Android Central Verdict
Bottom line: The Archer AX90 is one of the fastest routers you can use, thanks to support for two 5GHz channels. AX6600 speeds will keep up with any WI-Fi 6 device available today with 2.5Gbps Ethernet to connect to a fast wired network or even a high-speed NAS.
Incredible tri-band Wi-Fi 6 speeds
Multi-gig WAN/LAN port
Not too big
Dual USB 3.0 ports
Tether app is great
Build quality issues from cheaper materials
160MHz mode needs to be configured after initial setup
Why you can trust Android Central Our expert reviewers spend hours testing and comparing products and services so you can choose the best for you. Find out more about how we test.
The best way to get great performance out of your wireless network is to make sure you're using all of your available resources in the best way possible. The TP-Link Archer AX90 helps you get closer thanks not only to Wi-Fi 6 but some other perks like tri-band connectivity, access to DFS channels, and 160MHz support. The Archer AX90 can be configured in several different ways to operate as fast as possible regardless of how much interference and traffic you have.
TP-Link and its competitors jumped into Wi-Fi 6 with dual-band routers or routers that couldn't use Wi-Fi 6 on all bands. For many people, this is fine and will deliver all the speed they could ever want. But for people living in a congested area such as an apartment building, finding a fast setup while retaining good device compatibility can be challenging. That being said, a crazy AX11000 router could more often than not overcome these obstacles by brute force; but a more sophisticated solution could go a long way.
True tri-band Wi-Fi 6 like that on the TP-Link Archer AX90 allows you to set up your network in a way that lets you get the most out of your new devices without sacrificing compatibility with older or cheaper devices.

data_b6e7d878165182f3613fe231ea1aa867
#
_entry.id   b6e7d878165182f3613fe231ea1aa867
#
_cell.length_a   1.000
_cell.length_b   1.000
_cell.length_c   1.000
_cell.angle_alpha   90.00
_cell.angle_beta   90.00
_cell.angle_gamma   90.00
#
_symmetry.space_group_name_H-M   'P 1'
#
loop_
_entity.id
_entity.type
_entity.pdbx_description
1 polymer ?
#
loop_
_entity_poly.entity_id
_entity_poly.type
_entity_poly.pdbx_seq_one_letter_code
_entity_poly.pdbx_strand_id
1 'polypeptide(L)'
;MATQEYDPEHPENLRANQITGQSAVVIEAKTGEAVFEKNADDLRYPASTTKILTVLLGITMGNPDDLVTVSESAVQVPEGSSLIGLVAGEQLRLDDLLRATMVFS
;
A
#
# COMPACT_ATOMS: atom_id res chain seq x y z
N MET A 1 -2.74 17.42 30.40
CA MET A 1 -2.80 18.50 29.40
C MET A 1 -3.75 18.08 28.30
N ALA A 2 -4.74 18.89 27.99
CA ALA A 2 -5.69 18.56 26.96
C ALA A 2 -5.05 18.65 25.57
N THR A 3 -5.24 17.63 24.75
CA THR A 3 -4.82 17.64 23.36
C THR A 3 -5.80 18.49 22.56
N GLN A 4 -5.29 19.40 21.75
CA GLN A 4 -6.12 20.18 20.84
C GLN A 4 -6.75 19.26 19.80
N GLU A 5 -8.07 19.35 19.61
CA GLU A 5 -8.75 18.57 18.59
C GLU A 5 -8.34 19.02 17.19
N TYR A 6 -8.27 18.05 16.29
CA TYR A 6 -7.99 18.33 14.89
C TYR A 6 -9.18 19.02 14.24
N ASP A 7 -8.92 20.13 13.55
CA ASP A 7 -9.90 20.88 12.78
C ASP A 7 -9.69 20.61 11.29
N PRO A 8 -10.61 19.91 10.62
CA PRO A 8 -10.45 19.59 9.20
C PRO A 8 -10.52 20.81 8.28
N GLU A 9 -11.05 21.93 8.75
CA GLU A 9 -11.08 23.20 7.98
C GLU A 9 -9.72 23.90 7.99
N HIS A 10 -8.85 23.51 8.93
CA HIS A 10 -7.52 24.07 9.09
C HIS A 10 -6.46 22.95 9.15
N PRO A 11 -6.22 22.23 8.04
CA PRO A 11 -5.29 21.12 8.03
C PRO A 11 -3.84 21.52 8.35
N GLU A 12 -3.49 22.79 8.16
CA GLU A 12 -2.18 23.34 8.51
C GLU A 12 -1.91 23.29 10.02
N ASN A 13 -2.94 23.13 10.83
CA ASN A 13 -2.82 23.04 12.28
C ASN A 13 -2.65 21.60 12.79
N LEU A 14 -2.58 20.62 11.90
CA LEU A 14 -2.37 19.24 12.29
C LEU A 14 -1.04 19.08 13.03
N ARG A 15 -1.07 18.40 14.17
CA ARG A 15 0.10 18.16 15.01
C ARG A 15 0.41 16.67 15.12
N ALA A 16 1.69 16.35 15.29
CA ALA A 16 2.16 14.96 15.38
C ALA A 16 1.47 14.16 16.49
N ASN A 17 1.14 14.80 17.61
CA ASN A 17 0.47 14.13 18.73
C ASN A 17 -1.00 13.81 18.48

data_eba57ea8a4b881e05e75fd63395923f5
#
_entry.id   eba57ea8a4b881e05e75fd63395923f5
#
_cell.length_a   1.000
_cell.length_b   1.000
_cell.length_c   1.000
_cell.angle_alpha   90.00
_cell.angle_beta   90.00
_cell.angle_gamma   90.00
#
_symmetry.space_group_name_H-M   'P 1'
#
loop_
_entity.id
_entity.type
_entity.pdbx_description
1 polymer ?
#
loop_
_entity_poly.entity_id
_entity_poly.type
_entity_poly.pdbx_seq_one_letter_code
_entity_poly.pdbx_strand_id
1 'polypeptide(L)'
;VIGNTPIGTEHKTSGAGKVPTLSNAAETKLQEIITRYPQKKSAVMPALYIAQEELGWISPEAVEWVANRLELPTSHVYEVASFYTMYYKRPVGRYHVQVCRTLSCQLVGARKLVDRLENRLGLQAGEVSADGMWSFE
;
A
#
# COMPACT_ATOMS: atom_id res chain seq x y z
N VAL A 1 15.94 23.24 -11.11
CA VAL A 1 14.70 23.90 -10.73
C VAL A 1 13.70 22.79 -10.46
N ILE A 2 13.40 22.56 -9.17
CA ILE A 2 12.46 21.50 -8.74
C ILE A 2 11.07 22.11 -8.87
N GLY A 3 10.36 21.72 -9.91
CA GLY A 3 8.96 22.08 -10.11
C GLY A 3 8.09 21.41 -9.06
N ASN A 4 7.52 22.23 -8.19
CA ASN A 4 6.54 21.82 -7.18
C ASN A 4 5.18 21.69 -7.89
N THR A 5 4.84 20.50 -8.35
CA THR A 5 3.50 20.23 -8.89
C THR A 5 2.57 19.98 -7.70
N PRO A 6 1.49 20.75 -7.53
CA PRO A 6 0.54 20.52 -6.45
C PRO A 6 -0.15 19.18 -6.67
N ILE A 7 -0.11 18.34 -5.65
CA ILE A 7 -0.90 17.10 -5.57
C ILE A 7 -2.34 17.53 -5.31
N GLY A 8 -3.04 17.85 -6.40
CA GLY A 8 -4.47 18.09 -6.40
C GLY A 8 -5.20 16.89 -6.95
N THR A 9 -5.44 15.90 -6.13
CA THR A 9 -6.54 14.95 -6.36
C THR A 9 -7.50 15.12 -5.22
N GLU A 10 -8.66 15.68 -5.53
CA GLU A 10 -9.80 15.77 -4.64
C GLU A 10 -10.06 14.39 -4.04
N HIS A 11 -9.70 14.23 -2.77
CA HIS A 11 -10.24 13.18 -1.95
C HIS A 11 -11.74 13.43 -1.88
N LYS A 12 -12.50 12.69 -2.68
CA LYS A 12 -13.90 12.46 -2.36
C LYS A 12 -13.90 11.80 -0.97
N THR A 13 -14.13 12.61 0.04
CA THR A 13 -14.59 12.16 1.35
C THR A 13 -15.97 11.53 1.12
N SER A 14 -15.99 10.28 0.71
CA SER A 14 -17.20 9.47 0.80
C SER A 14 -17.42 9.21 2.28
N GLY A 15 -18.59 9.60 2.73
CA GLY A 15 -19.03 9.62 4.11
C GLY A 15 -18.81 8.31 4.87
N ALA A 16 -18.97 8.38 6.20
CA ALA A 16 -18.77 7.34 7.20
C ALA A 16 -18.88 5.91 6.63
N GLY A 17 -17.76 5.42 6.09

TP-Link Archer AX90: Price and availability
In the United States, the TP-Link Archer AX90 first became available at Best Buy and later Amazon at the end of January 2021. This is a bit later than predicted, as TP-Link announced this router at CES 2020 with an expected release in April 2020. Even so, it has made its way to market now and is available in several countries, including the United Kingdom and Japan. Some countries like India are still listed as coming soon, so you'll need to wait a bit longer in some areas.
The price is set at a suggested price of $329.99 and comes in a bit cheaper than the Netgear Nighthawk RAX70, its closest competitor. Still, either device can be found on sale from time to time.
TP-Link Archer AX90: What I like
The TP-Link Archer AX90 is without a doubt one of the best Wi-Fi 6 routers you can get for your home right now. That being said, there are a few options with nearly identical hardware, and for some people, there are cheaper options that will give you 99% of the performance. The biggest factor that makes the Archer AX90 stand apart is its full tri-band Wi-Fi 6 hardware.
To understand why this matters, I need to talk a bit about history, the FCC, and physics. Don't worry; I'll keep it brief. As wireless communication and broadcasting grew in popularity, it became apparent that there needed to be some regulation of which spectrum could be used for what. Some of it was used for FM radio or TV, but a lot of it was reserved for emergency communication or even military equipment. Needless to say, breaking these rules is a serious matter.
The Federal Communications Commission was tasked with keeping tabs on all of this and is still responsible for the allocation of radio spectrum. You can see the size of the task by looking at FCC Online Table which details reservations. The first wireless routers just used 2.4GHz, which was open to a lot of devices such as handheld two-way radios and cordless telephones, leading to frequent interference. 5GHz was added to solve this issue with many more channels and much more bandwidth to work with. There were some more rules to follow with 5GHz, but for the most part, 5.2GHz and 5.8GHz were free to use for Wi-Fi.
One last thing to keep in mind is interference and propagation. Basically, a lower frequency radio wave, like 2.4GHz, will travel further than 5GHz. Just a few walls can completely destroy a 5GHz Wi-Fi signal, unlike a 2.4GHz signal. This is one of the reasons 2.4GHz is favored for things like security cameras and many low-cost devices. 5GHz is great for much higher speeds and has the capacity for many more devices.
The Archer AX90 is an AX6600 Wi-Fi 6 router with three bands and eight streams. The speed breaks down into a max of 574Mbps at 2.4GHz, 1201Mbps on one 5GHz band, and 4804Mbps on the second 160MHz 5GHz band. One thing to note is that the speed of the 2.4GHz channel is lower than many dual-band Wi-Fi 6 routers. If you're looking for a router to handle a lot of devices that don't work with 5GHz, you may see some slowdown.